The Professor's voice grew louder, as it usually did when he was becoming entranced by his own words, “And you Tom, you are
response to that most human urge—mankind's never-ending desire to bring light to the dark boundary of the unknown.

“And even standing in the shadow of this modern-day marvel,” he said, pointing up to the massive tower, “you are still an object of wonder.” Darby swept his arm across the vista of stone and wire that stretched out in front of them as if he were unveiling it for the very first time. “Even compared to the Brooklyn Bridge.”

Rising up and out from the anchorage where they were standing were two cables of twisted steel, each one as thick as a man, heading from the shore and out over the water. They rose up and over the top of a stone tower standing almost three hundred feet tall and then dropped back down, crossing the East River to another tower of the same height that sat just off the edge of Manhattan Island. The building of the road that would eventually connect the two cities had only just been started, and the cables hung expectantly above the water, ready to bear their load.

“The greatest wonder of the modern world,” Darby said, and then winked at the girl, “even if it isn't quite finished yet.”

Sarah smiled and clapped, the effect muffled by her gloves. “It's gorgeous, Professor.” She moved forward with the layers of her ruffled blue skirt rustling and swaying with every step. “Thank you so much for bringing us out here so we could see it.” Her matching fur cape was wrapped around her tightly enough that the rigid feminine curve of her bodice could be seen underneath it. The blonde curls of her hair had been pulled back and piled up into a severe bun. Pinned to the top of it was a navy-blue bonnet, the fashionable veil coming down to just above her eyes. But underneath all the structure that had been built to support and define the modern woman of 1880, a natural aura of relaxed strength and beauty still shone through.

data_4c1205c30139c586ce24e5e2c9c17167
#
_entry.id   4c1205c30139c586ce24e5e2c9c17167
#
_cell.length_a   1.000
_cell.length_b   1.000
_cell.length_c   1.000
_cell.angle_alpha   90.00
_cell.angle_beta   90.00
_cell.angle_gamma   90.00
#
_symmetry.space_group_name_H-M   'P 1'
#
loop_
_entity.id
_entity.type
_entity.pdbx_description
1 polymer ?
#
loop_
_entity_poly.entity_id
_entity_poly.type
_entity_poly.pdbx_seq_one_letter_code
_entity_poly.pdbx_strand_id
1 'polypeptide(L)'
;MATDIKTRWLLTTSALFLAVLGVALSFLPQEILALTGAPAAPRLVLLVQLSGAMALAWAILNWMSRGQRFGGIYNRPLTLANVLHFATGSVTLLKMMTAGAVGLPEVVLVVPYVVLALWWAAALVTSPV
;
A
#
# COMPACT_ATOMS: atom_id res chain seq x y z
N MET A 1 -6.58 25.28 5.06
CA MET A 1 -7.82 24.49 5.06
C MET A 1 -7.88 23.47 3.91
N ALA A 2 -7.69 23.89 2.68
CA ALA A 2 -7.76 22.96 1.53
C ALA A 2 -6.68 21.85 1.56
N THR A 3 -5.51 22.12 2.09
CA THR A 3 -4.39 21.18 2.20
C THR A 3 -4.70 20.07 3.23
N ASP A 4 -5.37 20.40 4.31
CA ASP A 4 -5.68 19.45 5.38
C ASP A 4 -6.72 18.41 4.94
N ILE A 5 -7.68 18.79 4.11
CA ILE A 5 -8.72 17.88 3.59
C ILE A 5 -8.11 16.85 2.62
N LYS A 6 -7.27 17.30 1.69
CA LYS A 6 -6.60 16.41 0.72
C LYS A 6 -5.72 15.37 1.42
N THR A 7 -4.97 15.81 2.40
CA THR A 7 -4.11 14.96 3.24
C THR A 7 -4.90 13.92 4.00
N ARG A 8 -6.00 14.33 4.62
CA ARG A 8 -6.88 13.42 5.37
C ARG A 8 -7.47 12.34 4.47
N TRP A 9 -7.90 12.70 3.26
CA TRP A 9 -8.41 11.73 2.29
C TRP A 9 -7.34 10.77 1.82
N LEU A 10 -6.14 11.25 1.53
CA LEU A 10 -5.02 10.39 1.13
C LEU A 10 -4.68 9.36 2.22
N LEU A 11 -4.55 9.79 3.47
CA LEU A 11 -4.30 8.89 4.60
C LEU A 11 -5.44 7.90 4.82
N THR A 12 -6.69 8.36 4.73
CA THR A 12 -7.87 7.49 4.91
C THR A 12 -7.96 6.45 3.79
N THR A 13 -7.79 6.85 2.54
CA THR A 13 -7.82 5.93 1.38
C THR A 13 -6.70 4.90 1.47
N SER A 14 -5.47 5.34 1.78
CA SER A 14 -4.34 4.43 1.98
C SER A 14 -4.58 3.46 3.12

Trying not to stare at Sarah, Nathaniel squinted his eyes even more than usual as he turned his gaze to the bridge, tipping his head so far back that his hat seemed poised to slide off. “Do you think something so big will actually hold up, Professor?”

“Of course it will.” Darby nodded firmly, some of his usual intensity returning to his face as he did so. “The principles behind it are quite sound. A large-scale structure such as this simply requires a rigorous application of math, human ingenuity, and hard work. A bridge is the culmination of all those things.”

The Professor took a deep breath, filling his lungs completely and then holding it for a moment before speaking. “All right, everyone, are we ready for an adventure?” He lifted up his cane and pointed the metal tip toward the wooden platform that acted as the entrance to the walkway. It seemed far less sound than the concrete and stone edifice underneath their feet.

Sarah looked over at him. “I've already had my fair share, Sir Dennis.” Then she gave him a brave wink and a smile. “But I'm always game for more!” She knew that her father would have frowned on her flirtatious attitude, but she and Sir Dennis had often shared such moments over the last few years.

Inclined to tomboyish behavior as a girl, her early teens had been a time of rude awakening, divorcing her from the casual company of boys and men in ways she still found frustrating and unfair. It only took a glance in a mirror to remind her that she had been gifted with a beauty that had forever stolen away an innocent connection with the opposite sex, and she was still struggling to understand the power of it.

From her mother she had inherited all the best Harrington family traits: long blonde hair, an upturned nose, and sparkling green eyes. And enough men had become hypnotized by her lips while she spoke that she knew she had been given her father's full mouth. She was grateful for it. Even though her suitors often ignored the words that came out of it, at least it kept their eyes on her face, which was a higher level of attention than her fuller-figured friends often received.

Nathaniel stepped up behind her. “It's windy up there, Sarah. Are you sure you're up to it?”

She turned her head and looked back at him over her shoulder. “I'm not the delicate flower you seem to think I am, Nathan.” The words came out in a colder tone than she had intended. Much to her father's chagrin, she had also inherited the quick Stanton temperament, and her sharp words often surprised her as much as it did everyone else.

She marched to the end of the anchorage, heading toward the steps that led up to the walkway as fast as the complicated layers of her dress would allow. Just beyond them, the rickety trail of wood and wire stretched off into the distance, almost parallel to the massive cables as it arced up toward the closest tower. “I'll be fine,” she said to herself as much as anyone else.